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Uncorked - Jan-April 2008

By Dan Taggart

Uncorked Draeger's Wine Consultant

“Buying local” has been, for most of winemaking history, the norm. Absent the ease of modern transportation that most of us take for granted, we would be drinking wine made in our own shed, at a local cooperative, or in a small regional winery within walking, or at least horse and cart distance. That’s the reason that most wines from Western Europe have historically been labeled with a geographic term, rather than by the name of the grapes in the bottle, a practice that has become prevalent in the New World.

Chianti is the name of a district; the mix of grapes used (mostly Sangiovese) has, over the centuries, been determined by what was grown within the district (and, often, local politics). Barolo and Barbaresco are both made from the same grape (Nebbiolo), but labeled for the regions within which they are made in Italy.

VinyardIn the U.S.A., our “local” is different because we are a mobile society, and because we have little regional tradition when it comes to winemaking. In California, the first wines of substance appear to have been what we now call Zinfandel, brought by Italian immigrants in the mid-1800s, but which we now know originated in Croatia. The wine made from those grapes was mostly locally consumed, though many producers survived Prohibition by shipping grapes to home winemakers in the eastern big cities.

California wine regions are less the result of historic population patterns than designations reflecting fairly broad geographic growing areas. So Sonoma, Napa and Central Coast are legally recognized (by the federal government) winegrowing regions, but little in those names gives a good clue to what might be in the bottle.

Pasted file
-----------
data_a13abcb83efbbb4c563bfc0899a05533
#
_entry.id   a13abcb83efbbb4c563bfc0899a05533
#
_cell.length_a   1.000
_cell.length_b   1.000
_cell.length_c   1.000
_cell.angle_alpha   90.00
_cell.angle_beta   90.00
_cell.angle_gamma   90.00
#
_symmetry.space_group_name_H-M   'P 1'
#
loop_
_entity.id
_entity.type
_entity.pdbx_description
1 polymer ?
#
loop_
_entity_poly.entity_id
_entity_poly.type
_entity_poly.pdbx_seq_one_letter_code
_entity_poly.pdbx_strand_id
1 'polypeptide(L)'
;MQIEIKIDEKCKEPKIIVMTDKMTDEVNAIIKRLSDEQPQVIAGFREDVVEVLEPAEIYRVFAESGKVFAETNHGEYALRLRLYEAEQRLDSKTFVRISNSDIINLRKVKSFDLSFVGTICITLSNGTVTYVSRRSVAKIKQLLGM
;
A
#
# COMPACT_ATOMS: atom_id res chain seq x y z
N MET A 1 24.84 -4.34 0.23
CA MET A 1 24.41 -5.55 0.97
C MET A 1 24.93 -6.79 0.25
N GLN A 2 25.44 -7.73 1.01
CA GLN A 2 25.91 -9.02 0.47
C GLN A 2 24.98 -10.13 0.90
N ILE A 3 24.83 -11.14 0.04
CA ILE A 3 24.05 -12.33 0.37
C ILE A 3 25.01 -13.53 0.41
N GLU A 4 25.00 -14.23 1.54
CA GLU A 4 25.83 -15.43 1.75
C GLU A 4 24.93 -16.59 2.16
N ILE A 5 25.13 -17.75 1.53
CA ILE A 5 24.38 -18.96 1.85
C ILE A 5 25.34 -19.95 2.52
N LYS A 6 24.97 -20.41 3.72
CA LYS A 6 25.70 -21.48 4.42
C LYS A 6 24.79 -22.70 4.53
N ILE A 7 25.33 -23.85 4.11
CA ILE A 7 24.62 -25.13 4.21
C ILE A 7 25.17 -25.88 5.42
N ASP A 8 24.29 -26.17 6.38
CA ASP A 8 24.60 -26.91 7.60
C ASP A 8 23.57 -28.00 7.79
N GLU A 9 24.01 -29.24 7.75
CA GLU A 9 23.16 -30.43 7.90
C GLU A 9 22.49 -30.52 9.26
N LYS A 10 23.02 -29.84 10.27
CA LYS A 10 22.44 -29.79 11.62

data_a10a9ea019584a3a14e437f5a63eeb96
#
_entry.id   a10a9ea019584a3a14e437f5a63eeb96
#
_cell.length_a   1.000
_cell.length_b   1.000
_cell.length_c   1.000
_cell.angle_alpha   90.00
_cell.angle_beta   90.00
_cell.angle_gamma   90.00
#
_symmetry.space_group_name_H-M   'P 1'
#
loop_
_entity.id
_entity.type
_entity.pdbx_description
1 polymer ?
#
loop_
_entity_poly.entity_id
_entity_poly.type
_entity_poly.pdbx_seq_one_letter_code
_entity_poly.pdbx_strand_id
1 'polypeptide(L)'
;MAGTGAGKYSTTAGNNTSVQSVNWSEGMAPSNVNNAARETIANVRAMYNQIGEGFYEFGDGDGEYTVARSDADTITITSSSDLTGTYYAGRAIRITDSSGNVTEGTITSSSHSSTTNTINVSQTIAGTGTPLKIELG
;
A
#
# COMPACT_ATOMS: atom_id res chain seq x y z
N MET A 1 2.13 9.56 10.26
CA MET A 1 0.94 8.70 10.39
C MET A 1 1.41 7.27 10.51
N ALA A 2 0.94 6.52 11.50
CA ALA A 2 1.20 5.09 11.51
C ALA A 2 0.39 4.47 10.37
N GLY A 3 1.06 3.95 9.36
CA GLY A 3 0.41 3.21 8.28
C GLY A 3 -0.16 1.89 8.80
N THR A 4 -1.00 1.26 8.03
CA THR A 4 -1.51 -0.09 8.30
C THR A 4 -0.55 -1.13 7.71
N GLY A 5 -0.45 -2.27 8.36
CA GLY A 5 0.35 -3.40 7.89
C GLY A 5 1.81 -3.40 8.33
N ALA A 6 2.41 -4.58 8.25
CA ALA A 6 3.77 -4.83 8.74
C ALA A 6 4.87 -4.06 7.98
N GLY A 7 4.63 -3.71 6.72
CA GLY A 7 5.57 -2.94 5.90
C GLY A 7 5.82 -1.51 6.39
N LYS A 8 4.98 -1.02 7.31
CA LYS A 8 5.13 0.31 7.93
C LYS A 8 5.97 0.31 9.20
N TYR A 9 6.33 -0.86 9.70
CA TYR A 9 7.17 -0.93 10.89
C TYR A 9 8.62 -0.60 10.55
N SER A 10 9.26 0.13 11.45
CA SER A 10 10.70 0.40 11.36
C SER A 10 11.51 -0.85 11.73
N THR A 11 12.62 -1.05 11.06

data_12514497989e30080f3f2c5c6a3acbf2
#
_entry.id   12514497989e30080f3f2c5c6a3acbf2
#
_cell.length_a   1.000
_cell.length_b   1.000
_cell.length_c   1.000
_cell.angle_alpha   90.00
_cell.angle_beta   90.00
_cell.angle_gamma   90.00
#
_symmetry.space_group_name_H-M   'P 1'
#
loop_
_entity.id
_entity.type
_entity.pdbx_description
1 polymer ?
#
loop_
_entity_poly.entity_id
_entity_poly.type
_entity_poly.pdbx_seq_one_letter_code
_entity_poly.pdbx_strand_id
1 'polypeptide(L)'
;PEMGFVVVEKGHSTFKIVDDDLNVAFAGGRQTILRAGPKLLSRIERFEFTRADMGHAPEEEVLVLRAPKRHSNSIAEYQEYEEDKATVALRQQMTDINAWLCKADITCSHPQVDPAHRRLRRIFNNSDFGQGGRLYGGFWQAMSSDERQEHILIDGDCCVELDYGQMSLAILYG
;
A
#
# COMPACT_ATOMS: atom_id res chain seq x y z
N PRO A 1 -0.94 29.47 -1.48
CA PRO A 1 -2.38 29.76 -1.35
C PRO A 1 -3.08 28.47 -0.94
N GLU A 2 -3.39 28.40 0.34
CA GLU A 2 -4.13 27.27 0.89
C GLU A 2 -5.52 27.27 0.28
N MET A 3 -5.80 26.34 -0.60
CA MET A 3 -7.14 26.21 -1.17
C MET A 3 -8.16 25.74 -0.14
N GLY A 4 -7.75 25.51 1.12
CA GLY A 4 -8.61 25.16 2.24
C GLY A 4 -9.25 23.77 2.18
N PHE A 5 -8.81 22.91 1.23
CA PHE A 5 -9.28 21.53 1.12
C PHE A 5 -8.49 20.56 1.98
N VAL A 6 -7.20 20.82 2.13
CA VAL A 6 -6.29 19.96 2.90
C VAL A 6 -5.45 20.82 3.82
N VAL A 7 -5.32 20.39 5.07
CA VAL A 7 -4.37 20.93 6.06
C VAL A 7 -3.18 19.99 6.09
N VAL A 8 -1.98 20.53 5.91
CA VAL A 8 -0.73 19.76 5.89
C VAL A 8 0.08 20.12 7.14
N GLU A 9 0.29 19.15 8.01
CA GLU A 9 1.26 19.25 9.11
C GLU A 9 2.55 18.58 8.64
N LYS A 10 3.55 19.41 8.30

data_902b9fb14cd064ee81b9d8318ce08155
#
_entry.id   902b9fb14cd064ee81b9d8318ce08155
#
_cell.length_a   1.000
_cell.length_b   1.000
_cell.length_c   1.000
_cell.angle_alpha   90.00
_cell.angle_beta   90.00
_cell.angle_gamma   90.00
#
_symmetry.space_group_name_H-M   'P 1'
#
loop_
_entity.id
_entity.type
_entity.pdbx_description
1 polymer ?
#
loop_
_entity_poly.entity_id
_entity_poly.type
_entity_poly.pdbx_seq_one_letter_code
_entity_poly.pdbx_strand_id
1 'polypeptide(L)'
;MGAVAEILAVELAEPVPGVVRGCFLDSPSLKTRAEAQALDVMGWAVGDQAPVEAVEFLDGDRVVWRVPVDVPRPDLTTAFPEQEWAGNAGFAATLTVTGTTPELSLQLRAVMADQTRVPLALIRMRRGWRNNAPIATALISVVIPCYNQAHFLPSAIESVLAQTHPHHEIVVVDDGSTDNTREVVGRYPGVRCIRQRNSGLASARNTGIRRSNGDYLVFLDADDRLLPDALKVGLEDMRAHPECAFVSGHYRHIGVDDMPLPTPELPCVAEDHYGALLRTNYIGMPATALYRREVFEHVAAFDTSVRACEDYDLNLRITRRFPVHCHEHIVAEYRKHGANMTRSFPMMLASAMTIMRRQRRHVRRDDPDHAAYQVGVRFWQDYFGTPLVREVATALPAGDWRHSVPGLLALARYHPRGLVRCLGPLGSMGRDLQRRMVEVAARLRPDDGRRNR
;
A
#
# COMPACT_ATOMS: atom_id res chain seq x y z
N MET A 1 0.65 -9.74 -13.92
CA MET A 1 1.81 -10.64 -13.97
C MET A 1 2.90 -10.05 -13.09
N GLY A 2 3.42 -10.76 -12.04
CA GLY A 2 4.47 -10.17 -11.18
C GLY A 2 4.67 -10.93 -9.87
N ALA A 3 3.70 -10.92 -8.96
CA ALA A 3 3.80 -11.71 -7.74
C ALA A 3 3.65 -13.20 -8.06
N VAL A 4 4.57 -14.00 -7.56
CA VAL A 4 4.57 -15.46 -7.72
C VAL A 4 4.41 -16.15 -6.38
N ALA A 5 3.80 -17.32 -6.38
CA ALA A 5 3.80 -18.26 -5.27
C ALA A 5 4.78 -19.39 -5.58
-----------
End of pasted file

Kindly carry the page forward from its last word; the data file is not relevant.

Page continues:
There is a trend toward more specific labeling of the fruit of the vines, though it sometimes has as much to do with marketing as winemaking. Sub-appellations like Russian River Valley and Carneros exist because local growers petitioned the government for the right to put the region’s name on a wine label, and they usually charge more for those wines. Some legally recognized growing areas (AVAs) include so much land with so many variations of geography and climate within them that they may not mean local in any real sense. Sonoma Coast comes to mind, covering a huge range from Mendocino to Marin.

In the New World, “local” refers to the source of the grapes, not the production facility. Swift transportation allows wineries to harvest grapes and move them to winery facilities several hours away. It is not unusual for a Sonoma winery, for example, to make a Paso Robles Cabernet sourced on the Central Coast, and there is nothing inherently inferior about such a wine.

Finally, one’s ability to taste “local,” to sense the origins of the grapes used to make the wine, is also influenced greatly by viticultural practices. But that’s another discussion.